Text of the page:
I hope that you had a nice Thanksgiving Holiday and got to supply at least one of the dishes with something you grew, or harvested yourself! The growing part is pretty easy. If you grew onions, beans, lettuce, spinach, cabbage, carrots and perhaps peas, winter squash (pumpkins) or corn, you probably enjoyed the same side dishes as the Pilgrims did. Potatoes were probably not present, having just been introduced to Europe from South America, 50 years or so earlier. If you harvest wild nuts or berries such as hickory, walnuts or beech nuts, they also were likely present as were American chestnuts, nanny berries, cranberries, blueberries, plums, gooseberries, raspberries and grapes. Not all these items are native to North America of course. The pilgrims brought seeds with them as most immigrants do and grew crops. Refined sugar was not available to sweeten cranberries for sauce, and the corn was probably in the form of cornmeal, not sweet corn. Honey bees were not introduced to North America until a year after that first Thanksgiving, in 1622, so it is unlikely that honey was used as a sweetener. There may have been maple sugar though.
As far as protein is concerned, turkey and venison were almost certainly present, as were other birds, including geese, ducks, pigeons, and swans. Some historians believe that seafood provided most of the protein for that meal. Mussels, clams and lobsters were abundant in the bays, fish could have been dried or freshly caught and eels were also harvested most of the winter. Table salt as we know it today was probably not available, but it is possible that sea salt was made by evaporating sea water. Black pepper was not available either. I cannot imagine eating many of these items without salt to season them! Of course the Native Americans utilized many local wild foods such as ground nuts, dried Jack in the pulpit corms and dried swamp cabbage. I think it is safe to say that the first Thanksgiving was certainly a feast in all aspects!
My own vegetable garden was quite abundant this year as I look back, with some notable successes and only a few failures. I had my best crop of bell peppers ever, with both “New Ace” and “Lady Bell” producing almost equal, bumper crops. A total of only seven plants (cut worm got the eighth one) yielded more than 50 full size fruit. I tried cutting the surplus into strips and flash freezing them, but the taste and texture of the frozen peppers when thawed, was pretty terrible. They were slimy and bitter even when I cooked them in a stew.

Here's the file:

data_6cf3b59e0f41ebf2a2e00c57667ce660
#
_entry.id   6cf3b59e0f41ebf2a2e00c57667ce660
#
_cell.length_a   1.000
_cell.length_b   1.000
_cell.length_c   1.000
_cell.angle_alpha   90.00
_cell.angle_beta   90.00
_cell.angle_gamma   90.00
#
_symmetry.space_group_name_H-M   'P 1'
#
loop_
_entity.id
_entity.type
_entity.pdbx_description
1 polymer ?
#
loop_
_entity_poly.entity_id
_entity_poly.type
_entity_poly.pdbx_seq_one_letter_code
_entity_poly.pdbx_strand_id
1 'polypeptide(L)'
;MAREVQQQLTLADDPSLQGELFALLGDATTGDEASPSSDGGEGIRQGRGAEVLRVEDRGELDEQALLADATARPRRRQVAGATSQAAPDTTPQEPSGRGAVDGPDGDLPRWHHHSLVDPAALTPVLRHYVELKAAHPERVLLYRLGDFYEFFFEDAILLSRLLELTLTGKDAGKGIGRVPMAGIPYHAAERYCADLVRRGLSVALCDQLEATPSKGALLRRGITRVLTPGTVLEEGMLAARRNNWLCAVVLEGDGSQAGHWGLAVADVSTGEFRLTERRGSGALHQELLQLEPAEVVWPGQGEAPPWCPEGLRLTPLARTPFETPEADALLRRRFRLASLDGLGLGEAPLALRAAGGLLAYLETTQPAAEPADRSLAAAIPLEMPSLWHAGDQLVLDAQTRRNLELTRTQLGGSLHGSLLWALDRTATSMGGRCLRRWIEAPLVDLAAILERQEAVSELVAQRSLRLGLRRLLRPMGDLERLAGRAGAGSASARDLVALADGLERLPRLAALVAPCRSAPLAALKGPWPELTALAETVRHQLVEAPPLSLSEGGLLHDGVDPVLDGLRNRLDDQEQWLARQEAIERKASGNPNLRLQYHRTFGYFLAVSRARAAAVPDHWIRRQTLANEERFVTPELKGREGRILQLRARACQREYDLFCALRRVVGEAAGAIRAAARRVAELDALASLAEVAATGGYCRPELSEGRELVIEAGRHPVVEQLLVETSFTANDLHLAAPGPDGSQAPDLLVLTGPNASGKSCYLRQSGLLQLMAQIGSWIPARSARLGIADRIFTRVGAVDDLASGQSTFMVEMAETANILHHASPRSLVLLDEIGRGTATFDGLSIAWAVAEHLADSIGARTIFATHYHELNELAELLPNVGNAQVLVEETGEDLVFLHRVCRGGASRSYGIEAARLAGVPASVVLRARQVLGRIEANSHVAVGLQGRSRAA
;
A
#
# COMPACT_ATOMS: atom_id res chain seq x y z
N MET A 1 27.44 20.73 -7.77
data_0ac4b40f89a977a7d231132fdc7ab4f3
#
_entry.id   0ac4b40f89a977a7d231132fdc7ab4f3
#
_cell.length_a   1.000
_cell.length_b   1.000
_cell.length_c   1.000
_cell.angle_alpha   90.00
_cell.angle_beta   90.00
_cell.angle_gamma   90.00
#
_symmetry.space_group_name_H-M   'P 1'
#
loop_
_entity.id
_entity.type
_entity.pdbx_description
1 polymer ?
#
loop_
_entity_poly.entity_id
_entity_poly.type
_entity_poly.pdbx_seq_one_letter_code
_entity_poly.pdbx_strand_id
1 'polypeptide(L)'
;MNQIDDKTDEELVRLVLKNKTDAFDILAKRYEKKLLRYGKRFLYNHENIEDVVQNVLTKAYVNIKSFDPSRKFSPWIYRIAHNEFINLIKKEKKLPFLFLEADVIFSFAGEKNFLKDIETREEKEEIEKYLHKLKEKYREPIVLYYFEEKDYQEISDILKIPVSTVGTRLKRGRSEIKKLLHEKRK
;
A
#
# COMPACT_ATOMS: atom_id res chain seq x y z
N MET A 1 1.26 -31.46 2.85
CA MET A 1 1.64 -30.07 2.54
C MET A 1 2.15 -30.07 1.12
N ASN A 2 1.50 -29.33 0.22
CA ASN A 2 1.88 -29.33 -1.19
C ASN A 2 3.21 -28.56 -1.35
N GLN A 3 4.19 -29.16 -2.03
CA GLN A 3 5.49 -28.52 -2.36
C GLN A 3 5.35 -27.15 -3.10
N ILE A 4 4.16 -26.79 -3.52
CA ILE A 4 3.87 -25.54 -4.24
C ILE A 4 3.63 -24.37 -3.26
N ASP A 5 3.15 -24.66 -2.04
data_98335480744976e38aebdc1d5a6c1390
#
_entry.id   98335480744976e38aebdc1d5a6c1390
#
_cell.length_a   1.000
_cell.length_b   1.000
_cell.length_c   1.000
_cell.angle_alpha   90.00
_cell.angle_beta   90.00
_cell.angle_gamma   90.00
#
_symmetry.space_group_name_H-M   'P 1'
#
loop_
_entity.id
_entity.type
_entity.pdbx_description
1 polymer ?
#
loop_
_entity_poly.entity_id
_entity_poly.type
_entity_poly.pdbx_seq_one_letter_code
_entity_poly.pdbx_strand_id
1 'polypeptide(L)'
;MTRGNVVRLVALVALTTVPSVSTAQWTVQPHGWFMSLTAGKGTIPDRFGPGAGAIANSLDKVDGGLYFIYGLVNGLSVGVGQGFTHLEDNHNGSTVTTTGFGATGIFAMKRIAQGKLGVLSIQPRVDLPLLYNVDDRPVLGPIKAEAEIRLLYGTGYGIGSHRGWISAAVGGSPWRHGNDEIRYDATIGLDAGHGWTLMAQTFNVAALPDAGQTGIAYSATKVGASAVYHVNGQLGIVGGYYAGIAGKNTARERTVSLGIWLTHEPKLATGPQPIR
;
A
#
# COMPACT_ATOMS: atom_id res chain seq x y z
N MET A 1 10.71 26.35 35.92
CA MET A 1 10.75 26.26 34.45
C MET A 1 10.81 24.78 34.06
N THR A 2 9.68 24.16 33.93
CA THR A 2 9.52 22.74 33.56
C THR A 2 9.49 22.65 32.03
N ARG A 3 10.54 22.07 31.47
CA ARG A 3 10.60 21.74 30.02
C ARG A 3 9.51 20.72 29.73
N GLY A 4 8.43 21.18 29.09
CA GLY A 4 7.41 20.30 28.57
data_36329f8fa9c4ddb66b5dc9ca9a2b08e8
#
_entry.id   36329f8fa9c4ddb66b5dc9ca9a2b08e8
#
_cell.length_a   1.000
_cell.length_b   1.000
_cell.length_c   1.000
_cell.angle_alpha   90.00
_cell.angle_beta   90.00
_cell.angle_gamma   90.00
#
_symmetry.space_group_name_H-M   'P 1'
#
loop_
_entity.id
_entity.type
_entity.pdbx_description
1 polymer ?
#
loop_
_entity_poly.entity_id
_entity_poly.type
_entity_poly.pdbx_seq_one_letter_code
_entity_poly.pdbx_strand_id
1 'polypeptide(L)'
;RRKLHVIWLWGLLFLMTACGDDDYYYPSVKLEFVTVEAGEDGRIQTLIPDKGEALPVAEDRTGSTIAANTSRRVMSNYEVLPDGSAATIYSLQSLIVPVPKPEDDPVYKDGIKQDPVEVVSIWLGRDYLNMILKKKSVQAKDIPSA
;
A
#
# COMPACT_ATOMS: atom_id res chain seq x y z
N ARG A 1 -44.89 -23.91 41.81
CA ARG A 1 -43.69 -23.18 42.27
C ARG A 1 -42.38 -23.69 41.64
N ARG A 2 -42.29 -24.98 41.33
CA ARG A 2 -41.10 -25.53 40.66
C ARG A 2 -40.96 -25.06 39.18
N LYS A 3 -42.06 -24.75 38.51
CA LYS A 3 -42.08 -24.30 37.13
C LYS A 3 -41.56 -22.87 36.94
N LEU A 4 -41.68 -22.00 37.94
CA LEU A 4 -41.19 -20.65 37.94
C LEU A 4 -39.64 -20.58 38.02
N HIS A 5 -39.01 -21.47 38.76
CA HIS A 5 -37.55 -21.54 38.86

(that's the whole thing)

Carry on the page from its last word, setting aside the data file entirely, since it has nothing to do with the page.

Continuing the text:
My 2019 potato crop was disappointing. I harvested my best potatoes from plants that “volunteered” from the 2018 garden. I never seem to dig all the potatoes in any given year, so I hope I missed some this year also. I planted sweet corn, but it only came up spotty and a second planting was not much better. I did not harvest any ears from the stunted plants at all. Sweet corn is perhaps my favorite vegetable, but the local growers do a much better job and I was content to buy it from roadside stands. I did not grow any summer squash or zucchini, due to space constraints and fear of squash bugs. It has been several years since I grew these, so perhaps next year I will try a hill or two. I planted seeds from leftover, 2018, spaghetti squash and despite the fact that these seeds were not exactly the same as their hybrid parents, they yielded an abundance of tasty fruit, I think I gave away more than a dozen and kept as many myself. My cucumber crop (Marketmore) was excellent and I made an abundance of pickles that I am enjoying now!
I suspect that at least some of my favorite tomato transplants (Big Beef) were either mislabeled at the garden center, or the seed they grew was mislabeled. I grow this variety every year and I am pretty certain that some of my eight plants were NOT Big Beef. I will take this matter up with the garden center next spring. The “Sweet Spanish” onion crop was excellent and all three bean varieties, (Golden Butterwax, Royal Purple Burgundy, and Blue Lake) did very well. “Jade Cross” Brussels sprouts also did very well. My experiment in multi cropping, beets, turnips and carrots seems to have failed, as the nasty tasting and quick growing turnips dominated the others, but I mulched the sparse carrot crop, after pulling the turnips, heavily with straw in hopes that I may harvest some next spring.
Last, but almost most importantly, my garlic (Rioja, Music, Vietnamese, Persian) and my asparagus (Jersey Giant) were outstanding!
Reach Bob Beyfuss at email@example.com.